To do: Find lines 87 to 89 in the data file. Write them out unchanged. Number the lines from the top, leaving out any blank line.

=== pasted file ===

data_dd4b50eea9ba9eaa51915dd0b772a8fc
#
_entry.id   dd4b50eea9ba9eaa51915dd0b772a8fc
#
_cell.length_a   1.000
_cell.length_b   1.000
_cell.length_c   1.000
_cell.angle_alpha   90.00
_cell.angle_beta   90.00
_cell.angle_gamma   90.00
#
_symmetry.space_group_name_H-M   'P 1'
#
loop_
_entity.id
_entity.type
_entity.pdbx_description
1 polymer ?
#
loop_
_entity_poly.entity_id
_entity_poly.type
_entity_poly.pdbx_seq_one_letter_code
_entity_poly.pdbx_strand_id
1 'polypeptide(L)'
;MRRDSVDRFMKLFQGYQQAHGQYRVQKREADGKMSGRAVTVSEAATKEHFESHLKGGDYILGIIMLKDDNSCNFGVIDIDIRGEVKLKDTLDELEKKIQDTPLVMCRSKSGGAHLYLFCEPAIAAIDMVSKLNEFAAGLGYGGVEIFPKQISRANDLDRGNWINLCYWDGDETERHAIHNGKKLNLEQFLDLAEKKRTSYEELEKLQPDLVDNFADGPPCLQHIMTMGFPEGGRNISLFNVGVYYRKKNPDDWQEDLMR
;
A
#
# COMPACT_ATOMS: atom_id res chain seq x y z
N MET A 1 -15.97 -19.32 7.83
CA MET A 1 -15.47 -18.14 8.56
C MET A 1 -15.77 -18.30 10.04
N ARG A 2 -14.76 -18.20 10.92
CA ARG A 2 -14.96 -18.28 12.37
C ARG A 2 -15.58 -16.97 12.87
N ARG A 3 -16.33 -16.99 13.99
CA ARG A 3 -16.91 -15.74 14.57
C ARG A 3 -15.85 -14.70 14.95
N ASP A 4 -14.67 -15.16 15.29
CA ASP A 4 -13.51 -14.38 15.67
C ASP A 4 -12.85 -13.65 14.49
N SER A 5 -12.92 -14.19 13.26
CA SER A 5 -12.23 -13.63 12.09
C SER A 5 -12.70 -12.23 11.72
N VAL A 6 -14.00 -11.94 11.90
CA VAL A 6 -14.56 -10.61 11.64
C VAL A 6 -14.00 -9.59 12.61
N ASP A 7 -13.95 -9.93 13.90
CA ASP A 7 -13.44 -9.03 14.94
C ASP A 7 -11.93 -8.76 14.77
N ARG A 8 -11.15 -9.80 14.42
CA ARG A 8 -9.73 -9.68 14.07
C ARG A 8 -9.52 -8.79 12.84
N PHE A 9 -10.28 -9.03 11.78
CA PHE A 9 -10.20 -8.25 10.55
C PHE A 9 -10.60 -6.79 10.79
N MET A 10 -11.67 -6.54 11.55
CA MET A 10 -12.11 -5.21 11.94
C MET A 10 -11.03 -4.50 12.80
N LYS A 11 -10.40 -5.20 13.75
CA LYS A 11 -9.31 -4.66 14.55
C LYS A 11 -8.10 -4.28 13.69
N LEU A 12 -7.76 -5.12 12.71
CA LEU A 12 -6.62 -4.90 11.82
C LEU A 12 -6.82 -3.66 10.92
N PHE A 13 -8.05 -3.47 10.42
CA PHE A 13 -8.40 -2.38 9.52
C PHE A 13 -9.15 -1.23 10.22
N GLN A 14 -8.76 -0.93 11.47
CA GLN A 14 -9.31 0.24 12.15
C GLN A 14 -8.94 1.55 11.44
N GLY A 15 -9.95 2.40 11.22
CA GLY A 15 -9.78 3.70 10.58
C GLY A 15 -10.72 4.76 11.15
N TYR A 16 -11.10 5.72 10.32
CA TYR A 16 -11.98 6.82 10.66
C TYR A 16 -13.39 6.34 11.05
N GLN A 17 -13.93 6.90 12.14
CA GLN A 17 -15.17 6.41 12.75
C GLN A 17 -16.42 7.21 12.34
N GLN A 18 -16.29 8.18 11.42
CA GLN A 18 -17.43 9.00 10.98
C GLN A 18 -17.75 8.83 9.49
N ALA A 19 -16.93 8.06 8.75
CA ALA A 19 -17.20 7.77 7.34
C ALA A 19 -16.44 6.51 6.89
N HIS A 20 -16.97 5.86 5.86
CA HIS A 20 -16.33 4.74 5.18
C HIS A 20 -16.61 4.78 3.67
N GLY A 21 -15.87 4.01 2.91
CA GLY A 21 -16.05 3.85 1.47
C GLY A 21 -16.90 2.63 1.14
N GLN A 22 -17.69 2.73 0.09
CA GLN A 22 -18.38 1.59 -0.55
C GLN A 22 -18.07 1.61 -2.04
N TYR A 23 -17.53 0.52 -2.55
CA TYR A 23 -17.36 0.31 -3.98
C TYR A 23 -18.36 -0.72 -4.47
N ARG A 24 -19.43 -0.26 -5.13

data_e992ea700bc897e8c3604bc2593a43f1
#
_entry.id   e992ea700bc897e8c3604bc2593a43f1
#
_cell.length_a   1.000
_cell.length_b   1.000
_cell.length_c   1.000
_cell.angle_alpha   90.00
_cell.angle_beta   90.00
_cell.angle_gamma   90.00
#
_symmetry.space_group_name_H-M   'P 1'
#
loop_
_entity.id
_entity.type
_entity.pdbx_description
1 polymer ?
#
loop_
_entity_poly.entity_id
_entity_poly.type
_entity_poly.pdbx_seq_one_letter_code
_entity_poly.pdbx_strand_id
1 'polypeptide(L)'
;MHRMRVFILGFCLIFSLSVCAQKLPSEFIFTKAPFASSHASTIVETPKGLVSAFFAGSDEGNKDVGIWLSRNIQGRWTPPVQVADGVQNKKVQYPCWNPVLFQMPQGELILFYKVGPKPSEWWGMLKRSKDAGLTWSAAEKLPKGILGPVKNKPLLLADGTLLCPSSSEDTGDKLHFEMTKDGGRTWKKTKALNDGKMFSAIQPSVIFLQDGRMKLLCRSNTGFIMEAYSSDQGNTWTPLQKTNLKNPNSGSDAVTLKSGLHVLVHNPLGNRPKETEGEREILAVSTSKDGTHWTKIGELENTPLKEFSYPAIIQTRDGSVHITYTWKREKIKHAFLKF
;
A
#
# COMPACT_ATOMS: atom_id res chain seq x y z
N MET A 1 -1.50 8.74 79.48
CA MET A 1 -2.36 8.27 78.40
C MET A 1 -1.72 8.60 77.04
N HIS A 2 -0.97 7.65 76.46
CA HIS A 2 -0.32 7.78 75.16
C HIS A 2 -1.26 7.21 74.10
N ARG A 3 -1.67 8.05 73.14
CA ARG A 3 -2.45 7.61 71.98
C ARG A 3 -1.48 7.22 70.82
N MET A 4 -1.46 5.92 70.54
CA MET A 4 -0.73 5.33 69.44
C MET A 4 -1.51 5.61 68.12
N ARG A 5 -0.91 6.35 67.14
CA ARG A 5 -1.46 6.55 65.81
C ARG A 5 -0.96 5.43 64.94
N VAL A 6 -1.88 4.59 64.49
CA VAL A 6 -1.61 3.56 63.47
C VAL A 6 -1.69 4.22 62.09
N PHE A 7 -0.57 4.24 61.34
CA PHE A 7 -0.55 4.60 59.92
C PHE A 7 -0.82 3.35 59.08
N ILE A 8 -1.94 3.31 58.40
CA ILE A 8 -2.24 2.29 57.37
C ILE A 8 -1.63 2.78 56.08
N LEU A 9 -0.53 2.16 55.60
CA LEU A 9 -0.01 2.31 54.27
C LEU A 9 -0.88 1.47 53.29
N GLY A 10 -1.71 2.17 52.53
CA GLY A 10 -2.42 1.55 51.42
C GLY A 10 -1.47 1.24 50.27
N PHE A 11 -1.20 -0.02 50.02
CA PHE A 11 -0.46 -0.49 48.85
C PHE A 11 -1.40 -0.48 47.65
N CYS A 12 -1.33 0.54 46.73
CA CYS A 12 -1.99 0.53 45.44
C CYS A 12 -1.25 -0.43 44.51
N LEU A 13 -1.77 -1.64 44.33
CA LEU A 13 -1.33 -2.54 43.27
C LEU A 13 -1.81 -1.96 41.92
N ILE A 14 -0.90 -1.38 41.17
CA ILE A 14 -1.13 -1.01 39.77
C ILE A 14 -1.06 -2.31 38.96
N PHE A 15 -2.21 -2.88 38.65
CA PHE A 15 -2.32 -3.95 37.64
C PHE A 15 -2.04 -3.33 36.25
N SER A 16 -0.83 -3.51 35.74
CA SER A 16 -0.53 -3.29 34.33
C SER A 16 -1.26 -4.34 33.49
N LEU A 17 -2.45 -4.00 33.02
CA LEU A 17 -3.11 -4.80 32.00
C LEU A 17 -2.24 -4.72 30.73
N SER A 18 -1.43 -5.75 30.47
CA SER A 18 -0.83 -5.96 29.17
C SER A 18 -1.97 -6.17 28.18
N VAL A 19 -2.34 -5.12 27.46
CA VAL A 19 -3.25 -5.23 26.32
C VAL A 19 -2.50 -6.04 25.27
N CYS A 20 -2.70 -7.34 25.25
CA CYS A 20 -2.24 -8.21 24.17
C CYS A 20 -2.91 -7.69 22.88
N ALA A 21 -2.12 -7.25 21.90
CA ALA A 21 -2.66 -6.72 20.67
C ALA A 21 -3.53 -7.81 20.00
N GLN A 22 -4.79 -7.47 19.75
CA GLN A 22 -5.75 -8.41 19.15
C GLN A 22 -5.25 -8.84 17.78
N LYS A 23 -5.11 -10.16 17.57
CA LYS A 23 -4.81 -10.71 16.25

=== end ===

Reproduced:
C ALA A 19 -16.44 6.51 6.89
N HIS A 20 -16.97 5.86 5.86
CA HIS A 20 -16.33 4.74 5.18